SI Vault
 
Merry Maker
Bruce Newman
May 10, 2010
A former SI colleague remembers the the craft and comedy of Ron Fimrite
Decrease font Decrease font
Enlarge font Enlarge font
May 10, 2010

Merry Maker

A former SI colleague remembers the the craft and comedy of Ron Fimrite

View CoverRead All Articles

Two months ago, when he found out that he was dying, Ron Fimrite set out to reread the collected works of Evelyn Waugh, his favorite author. Like his hero, Ron was a master storyteller who moved easily between falling-down-funny "yarns," as he called them, and heartbreaking profiles of people who seemed to have everything but frequently did not. Last Friday, having spent 34 years as a staff writer and contributor who wrote hundreds of SI stories that did have everything, Ron Fimrite died of pancreatic cancer. He was 79.

There was a musicality about Ron's writing, but the beat was distinctly of the 1940s. "He wrote, always on a Royal upright typewriter, with tempo and melody," says former SI reporter Stephanie Salter. "He would never call what we do an art, but it is surely a craft, and Ron was an old-world craftsman." In the past year alone he published two books: the definitive history of football at Cal, his alma mater, and a sprawling exorcism of more than a century at the Olympic Club in his beloved San Francisco. From that city he produced such astonishments as a 7,500-word re-creation of the riotous final play in the 1982 Cal-Stanford football game—a story that at no point mentions the final score.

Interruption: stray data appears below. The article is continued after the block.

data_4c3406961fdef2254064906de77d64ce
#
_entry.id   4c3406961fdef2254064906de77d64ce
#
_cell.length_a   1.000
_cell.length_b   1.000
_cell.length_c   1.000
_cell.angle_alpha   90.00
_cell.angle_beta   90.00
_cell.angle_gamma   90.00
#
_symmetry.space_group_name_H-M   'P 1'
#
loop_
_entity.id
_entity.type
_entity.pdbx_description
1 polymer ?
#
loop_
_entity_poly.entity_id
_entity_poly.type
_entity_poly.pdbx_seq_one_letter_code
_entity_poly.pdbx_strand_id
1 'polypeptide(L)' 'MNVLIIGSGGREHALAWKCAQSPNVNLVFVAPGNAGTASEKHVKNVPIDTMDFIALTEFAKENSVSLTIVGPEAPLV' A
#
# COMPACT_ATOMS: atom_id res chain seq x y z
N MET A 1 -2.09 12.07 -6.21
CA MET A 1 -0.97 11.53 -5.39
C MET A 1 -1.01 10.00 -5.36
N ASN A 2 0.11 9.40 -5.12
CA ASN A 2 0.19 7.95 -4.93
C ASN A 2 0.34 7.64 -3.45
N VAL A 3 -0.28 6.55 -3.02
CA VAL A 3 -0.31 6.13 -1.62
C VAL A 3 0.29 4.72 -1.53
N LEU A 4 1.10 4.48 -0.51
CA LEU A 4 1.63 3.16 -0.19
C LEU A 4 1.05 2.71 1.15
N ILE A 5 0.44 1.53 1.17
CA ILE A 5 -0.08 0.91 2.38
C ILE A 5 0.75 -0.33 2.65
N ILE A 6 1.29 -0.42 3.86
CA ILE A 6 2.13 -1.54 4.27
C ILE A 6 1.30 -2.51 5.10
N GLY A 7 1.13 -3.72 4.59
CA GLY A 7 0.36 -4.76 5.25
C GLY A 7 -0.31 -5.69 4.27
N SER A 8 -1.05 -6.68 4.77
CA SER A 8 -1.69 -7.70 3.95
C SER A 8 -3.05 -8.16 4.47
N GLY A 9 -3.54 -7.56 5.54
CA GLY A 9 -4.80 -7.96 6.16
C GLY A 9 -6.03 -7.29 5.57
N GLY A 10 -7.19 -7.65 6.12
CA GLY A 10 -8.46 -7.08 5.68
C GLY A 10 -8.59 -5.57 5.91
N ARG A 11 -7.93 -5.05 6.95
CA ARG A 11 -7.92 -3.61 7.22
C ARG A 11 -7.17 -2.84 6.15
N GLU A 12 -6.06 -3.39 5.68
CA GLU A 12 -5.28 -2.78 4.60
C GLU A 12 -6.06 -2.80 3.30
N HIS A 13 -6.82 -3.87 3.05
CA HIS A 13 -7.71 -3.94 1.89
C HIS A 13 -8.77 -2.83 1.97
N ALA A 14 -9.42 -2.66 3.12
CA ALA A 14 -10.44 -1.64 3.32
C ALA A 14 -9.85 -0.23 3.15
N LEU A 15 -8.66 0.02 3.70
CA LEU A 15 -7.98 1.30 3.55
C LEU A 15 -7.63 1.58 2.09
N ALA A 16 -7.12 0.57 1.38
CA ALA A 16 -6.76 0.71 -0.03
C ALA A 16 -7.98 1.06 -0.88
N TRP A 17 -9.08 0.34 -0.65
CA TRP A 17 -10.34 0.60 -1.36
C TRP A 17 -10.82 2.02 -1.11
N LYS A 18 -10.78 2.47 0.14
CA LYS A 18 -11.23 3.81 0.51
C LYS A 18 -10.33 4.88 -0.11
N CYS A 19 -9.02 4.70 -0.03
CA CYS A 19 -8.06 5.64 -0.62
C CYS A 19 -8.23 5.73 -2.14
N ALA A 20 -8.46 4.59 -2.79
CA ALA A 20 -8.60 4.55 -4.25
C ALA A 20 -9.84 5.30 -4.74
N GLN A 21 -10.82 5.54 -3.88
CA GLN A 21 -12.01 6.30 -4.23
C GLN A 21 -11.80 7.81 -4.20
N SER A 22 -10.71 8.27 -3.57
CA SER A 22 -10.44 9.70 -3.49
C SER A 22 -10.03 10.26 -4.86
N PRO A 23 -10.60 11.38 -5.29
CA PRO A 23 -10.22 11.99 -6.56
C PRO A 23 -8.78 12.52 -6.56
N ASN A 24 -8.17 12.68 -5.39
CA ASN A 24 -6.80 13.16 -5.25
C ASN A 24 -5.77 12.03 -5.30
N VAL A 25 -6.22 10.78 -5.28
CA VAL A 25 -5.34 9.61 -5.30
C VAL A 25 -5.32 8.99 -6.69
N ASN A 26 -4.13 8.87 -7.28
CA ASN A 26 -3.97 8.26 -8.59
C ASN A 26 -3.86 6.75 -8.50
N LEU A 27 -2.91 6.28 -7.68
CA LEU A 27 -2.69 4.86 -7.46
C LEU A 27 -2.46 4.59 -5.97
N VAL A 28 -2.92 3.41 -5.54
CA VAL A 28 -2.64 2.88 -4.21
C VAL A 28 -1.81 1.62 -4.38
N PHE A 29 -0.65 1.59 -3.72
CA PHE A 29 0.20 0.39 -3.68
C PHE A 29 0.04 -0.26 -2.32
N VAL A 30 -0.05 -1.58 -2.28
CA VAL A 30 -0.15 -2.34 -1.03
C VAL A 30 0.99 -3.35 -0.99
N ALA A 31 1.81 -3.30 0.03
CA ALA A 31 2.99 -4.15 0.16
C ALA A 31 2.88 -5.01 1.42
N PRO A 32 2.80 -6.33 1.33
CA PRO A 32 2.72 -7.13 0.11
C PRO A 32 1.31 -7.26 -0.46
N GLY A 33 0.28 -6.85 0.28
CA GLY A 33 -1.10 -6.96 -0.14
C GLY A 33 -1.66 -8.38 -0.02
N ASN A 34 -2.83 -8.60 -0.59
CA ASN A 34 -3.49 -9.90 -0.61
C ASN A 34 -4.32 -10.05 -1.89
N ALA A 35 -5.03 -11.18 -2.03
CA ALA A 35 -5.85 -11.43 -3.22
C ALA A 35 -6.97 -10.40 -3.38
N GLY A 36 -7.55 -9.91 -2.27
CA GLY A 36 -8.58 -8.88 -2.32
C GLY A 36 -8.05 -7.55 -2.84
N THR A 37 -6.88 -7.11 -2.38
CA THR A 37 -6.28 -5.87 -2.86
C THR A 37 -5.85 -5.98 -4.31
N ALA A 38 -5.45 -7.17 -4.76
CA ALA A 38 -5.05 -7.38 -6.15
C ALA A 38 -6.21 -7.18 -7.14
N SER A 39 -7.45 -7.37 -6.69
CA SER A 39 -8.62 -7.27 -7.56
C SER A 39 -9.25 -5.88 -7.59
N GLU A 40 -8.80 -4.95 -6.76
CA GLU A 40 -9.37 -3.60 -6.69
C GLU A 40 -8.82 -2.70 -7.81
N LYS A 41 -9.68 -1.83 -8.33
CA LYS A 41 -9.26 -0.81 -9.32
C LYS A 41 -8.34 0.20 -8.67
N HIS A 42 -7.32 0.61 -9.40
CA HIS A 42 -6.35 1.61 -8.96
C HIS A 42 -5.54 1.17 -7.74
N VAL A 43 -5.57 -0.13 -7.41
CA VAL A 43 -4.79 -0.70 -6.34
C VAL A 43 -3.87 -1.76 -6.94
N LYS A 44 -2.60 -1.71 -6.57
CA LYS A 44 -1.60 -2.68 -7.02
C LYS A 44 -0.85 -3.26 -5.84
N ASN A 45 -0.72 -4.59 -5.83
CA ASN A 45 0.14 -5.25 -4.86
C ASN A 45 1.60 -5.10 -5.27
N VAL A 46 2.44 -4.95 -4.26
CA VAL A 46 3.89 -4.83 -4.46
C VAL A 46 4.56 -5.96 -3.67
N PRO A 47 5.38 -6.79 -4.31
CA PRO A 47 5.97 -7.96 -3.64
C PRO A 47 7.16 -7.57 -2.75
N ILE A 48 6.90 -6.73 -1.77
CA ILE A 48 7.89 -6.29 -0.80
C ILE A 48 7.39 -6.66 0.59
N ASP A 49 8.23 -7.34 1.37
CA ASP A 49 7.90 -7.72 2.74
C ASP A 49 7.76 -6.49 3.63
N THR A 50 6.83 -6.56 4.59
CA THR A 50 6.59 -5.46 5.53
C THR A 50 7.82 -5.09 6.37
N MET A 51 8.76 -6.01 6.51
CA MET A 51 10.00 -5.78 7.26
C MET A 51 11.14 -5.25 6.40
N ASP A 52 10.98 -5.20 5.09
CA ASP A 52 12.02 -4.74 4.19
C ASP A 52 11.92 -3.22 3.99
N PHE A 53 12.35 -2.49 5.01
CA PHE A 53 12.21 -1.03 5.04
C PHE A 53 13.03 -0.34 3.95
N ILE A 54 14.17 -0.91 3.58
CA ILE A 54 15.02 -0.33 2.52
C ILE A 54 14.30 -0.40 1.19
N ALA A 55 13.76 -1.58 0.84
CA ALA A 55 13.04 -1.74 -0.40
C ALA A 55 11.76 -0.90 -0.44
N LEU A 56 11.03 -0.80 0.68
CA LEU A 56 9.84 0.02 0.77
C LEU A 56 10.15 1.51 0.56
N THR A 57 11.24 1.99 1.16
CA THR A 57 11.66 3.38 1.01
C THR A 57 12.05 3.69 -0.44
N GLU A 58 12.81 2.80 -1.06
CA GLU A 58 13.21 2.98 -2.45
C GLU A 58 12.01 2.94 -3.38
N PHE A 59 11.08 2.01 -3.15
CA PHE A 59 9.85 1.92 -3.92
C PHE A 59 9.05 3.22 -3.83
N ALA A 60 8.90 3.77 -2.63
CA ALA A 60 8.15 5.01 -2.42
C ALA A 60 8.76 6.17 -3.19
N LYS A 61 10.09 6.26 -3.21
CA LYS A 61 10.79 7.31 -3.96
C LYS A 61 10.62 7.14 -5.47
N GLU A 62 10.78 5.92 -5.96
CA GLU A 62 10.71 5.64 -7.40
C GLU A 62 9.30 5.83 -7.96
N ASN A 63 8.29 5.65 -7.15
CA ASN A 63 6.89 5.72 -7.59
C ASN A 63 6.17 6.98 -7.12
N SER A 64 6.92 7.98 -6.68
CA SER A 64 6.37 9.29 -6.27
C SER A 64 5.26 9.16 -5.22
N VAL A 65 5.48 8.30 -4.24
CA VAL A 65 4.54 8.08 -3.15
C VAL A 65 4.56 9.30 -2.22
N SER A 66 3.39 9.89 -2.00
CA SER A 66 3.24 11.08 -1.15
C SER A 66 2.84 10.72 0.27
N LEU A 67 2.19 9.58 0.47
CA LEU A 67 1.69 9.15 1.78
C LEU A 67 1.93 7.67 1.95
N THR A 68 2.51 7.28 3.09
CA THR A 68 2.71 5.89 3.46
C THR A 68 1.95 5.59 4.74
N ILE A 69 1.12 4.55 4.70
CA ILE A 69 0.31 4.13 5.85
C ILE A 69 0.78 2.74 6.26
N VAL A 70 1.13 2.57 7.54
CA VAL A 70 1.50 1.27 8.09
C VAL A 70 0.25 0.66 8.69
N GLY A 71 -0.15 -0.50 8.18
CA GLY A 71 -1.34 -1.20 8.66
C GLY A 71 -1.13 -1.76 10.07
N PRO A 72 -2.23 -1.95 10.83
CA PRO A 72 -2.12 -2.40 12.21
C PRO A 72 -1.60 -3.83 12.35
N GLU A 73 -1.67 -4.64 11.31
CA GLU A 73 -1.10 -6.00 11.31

Often in Ron's stories there was an undercurrent of melancholy about the passage of time. In a 1976 SI profile of Cal golden boy Jackie Jensen, he wrote, "The 40-year-old looks back on himself at 20 and sees a distant relation, a person whose ambitions, affections, triumphs and fears seem slightly absurd." When he left the SI staff, Ron was presented a photo of Andre Laguerre, the managing editor who hired him; its frame bore this inscription from Rafael Sabatini's Scaramouche: BORN WITH THE GIFT OF LAUGHTER, AND A SENSE THAT THE WORLD WAS MAD. Ron left the frame behind, but he took far too much of the laughter.

1